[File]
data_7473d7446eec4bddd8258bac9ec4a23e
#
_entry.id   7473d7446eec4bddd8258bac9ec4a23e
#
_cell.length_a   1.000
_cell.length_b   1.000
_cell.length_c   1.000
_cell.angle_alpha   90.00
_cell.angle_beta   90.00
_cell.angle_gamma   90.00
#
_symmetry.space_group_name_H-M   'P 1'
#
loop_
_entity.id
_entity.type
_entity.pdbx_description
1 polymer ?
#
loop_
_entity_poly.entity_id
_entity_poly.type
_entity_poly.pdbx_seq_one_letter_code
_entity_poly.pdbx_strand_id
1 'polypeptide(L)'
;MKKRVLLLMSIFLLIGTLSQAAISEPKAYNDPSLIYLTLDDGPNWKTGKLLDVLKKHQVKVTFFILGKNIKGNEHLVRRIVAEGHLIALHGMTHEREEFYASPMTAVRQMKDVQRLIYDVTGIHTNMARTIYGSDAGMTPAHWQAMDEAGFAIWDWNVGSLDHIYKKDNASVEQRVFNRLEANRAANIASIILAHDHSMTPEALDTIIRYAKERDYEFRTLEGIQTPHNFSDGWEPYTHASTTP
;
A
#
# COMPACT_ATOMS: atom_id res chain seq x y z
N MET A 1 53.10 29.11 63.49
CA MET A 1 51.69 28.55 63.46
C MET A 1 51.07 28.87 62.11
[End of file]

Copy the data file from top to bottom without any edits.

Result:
data_7473d7446eec4bddd8258bac9ec4a23e
#
_entry.id   7473d7446eec4bddd8258bac9ec4a23e
#
_cell.length_a   1.000
_cell.length_b   1.000
_cell.length_c   1.000
_cell.angle_alpha   90.00
_cell.angle_beta   90.00
_cell.angle_gamma   90.00
#
_symmetry.space_group_name_H-M   'P 1'
#
loop_
_entity.id
_entity.type
_entity.pdbx_description
1 polymer ?
#
loop_
_entity_poly.entity_id
_entity_poly.type
_entity_poly.pdbx_seq_one_letter_code
_entity_poly.pdbx_strand_id
1 'polypeptide(L)'
;MKKRVLLLMSIFLLIGTLSQAAISEPKAYNDPSLIYLTLDDGPNWKTGKLLDVLKKHQVKVTFFILGKNIKGNEHLVRRIVAEGHLIALHGMTHEREEFYASPMTAVRQMKDVQRLIYDVTGIHTNMARTIYGSDAGMTPAHWQAMDEAGFAIWDWNVGSLDHIYKKDNASVEQRVFNRLEANRAANIASIILAHDHSMTPEALDTIIRYAKERDYEFRTLEGIQTPHNFSDGWEPYTHASTTP
;
A
#
# COMPACT_ATOMS: atom_id res chain seq x y z
N MET A 1 53.10 29.11 63.49
CA MET A 1 51.69 28.55 63.46
C MET A 1 51.07 28.87 62.11